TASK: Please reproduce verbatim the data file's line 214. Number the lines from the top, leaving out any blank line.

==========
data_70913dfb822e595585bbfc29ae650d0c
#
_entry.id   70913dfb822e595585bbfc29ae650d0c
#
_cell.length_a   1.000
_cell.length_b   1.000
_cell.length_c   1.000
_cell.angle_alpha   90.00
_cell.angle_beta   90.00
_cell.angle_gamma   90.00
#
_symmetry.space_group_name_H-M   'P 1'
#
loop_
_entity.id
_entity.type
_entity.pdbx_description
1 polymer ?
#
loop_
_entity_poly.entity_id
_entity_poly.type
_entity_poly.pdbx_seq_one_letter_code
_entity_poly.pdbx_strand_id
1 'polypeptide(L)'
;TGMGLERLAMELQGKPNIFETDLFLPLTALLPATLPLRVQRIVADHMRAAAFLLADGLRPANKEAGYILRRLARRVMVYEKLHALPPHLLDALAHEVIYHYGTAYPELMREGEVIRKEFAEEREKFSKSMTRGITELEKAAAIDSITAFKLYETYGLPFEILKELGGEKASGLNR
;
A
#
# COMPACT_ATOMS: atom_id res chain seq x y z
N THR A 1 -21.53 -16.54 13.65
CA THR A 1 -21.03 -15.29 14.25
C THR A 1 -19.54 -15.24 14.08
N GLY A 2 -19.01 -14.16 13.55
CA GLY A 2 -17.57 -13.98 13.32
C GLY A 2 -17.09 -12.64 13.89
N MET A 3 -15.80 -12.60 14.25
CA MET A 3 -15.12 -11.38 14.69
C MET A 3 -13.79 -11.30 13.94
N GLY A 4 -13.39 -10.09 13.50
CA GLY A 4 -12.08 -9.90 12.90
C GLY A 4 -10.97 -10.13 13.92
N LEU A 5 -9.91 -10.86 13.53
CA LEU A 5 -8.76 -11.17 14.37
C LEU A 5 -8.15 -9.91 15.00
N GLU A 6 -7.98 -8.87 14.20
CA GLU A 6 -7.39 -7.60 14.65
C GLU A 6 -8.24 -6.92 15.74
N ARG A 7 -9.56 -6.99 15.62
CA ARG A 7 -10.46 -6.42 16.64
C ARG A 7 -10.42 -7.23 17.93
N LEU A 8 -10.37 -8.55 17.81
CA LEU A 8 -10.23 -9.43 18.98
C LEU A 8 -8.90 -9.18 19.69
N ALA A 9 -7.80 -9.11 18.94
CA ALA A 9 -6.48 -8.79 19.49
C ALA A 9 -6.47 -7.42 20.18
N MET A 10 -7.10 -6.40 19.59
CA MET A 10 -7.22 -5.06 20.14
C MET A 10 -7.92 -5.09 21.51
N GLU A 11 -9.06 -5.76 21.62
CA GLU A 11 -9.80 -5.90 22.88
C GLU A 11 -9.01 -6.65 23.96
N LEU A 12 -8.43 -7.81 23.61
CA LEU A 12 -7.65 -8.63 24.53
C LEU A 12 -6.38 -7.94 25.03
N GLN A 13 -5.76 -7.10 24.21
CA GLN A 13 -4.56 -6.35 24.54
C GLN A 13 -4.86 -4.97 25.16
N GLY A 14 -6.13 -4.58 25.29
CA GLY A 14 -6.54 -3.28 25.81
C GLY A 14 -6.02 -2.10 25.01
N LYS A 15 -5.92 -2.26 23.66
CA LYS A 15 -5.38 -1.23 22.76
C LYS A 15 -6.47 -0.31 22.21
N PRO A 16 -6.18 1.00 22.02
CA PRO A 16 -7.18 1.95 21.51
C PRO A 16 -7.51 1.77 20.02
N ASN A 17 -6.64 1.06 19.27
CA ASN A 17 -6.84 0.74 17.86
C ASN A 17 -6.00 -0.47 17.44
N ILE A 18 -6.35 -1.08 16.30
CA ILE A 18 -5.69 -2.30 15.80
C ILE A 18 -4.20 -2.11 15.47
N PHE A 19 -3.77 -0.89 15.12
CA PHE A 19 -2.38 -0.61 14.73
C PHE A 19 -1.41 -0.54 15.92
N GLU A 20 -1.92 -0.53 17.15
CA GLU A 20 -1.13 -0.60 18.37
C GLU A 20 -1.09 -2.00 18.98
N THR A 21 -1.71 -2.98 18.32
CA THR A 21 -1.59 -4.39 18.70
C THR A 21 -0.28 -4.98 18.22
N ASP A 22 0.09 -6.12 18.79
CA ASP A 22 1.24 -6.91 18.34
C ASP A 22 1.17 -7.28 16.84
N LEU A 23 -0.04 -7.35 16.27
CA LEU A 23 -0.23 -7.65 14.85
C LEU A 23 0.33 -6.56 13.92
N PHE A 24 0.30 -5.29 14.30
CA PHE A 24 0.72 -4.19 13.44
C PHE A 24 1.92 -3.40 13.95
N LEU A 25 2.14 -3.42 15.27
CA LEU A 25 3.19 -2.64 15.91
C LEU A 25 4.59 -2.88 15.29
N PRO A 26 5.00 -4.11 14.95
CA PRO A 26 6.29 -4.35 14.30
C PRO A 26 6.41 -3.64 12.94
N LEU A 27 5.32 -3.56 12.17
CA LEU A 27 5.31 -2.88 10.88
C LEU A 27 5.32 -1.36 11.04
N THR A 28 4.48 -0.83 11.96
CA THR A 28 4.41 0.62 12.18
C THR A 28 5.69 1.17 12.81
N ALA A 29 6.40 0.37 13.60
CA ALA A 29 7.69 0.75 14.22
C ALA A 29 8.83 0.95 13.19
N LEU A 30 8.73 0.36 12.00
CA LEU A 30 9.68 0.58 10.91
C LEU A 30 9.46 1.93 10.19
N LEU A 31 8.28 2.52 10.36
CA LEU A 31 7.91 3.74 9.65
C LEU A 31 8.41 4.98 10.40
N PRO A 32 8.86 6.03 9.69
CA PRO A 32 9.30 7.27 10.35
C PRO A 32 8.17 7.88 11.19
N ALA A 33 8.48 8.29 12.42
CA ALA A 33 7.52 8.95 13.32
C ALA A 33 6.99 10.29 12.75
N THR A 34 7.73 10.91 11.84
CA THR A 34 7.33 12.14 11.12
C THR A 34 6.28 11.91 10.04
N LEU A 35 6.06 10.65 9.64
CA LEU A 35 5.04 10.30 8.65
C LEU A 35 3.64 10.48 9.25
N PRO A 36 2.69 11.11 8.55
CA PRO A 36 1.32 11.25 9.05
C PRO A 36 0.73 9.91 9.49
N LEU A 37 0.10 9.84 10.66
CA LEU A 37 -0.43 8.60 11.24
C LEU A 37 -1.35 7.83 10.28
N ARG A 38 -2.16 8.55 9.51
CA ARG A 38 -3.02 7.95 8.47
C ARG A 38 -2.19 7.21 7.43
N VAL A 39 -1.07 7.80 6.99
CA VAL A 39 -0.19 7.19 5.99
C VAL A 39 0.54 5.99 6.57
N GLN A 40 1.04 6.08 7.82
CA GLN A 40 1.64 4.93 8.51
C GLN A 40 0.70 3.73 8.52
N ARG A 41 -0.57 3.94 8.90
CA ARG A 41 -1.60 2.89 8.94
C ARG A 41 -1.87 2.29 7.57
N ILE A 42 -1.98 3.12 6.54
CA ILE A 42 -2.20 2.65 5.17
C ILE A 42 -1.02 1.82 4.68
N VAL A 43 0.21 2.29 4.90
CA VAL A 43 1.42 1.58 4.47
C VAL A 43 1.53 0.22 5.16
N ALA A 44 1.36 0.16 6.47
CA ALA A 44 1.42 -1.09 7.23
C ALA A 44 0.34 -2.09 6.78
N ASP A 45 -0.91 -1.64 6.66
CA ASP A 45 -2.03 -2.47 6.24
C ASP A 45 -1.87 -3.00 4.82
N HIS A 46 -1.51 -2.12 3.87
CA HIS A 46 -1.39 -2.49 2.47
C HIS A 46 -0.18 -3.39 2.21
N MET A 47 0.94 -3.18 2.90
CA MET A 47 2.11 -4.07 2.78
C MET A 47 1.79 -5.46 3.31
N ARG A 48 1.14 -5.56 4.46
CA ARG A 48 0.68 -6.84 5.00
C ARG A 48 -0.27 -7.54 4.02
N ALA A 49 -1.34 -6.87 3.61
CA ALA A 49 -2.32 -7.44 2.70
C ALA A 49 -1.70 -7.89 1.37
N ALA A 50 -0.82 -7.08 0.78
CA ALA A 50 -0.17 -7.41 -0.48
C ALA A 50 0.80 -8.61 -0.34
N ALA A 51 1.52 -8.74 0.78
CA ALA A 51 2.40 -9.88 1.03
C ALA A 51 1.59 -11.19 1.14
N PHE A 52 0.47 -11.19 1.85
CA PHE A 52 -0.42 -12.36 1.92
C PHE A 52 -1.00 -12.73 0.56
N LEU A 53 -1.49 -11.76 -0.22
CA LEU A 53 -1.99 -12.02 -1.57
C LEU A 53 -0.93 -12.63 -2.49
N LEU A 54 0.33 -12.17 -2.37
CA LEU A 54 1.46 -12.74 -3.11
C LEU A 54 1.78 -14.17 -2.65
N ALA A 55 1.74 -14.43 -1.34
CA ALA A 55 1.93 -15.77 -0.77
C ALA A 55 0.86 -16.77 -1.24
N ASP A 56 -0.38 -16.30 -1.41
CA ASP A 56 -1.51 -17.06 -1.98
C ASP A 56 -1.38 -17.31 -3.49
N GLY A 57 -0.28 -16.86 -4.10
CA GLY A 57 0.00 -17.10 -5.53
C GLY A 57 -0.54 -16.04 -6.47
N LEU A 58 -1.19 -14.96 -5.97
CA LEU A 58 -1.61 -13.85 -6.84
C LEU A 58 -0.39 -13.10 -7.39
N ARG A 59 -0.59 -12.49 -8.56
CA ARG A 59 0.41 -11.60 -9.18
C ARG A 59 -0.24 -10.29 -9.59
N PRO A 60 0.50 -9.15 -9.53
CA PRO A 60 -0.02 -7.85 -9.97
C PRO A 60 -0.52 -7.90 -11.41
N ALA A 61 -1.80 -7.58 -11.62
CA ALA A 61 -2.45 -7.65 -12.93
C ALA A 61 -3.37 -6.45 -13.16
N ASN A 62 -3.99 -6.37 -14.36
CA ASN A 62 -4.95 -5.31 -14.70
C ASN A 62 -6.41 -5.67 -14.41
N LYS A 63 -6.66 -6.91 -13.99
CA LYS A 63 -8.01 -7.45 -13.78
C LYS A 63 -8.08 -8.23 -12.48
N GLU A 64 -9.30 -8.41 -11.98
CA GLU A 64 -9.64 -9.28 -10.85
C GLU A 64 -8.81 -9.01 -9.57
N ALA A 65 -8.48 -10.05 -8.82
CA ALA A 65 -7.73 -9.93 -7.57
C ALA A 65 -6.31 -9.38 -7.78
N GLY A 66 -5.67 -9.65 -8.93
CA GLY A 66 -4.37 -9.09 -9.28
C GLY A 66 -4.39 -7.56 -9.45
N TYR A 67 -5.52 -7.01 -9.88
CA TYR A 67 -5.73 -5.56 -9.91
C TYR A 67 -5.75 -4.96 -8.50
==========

N ASN A 62 -3.99 -6.37 -14.36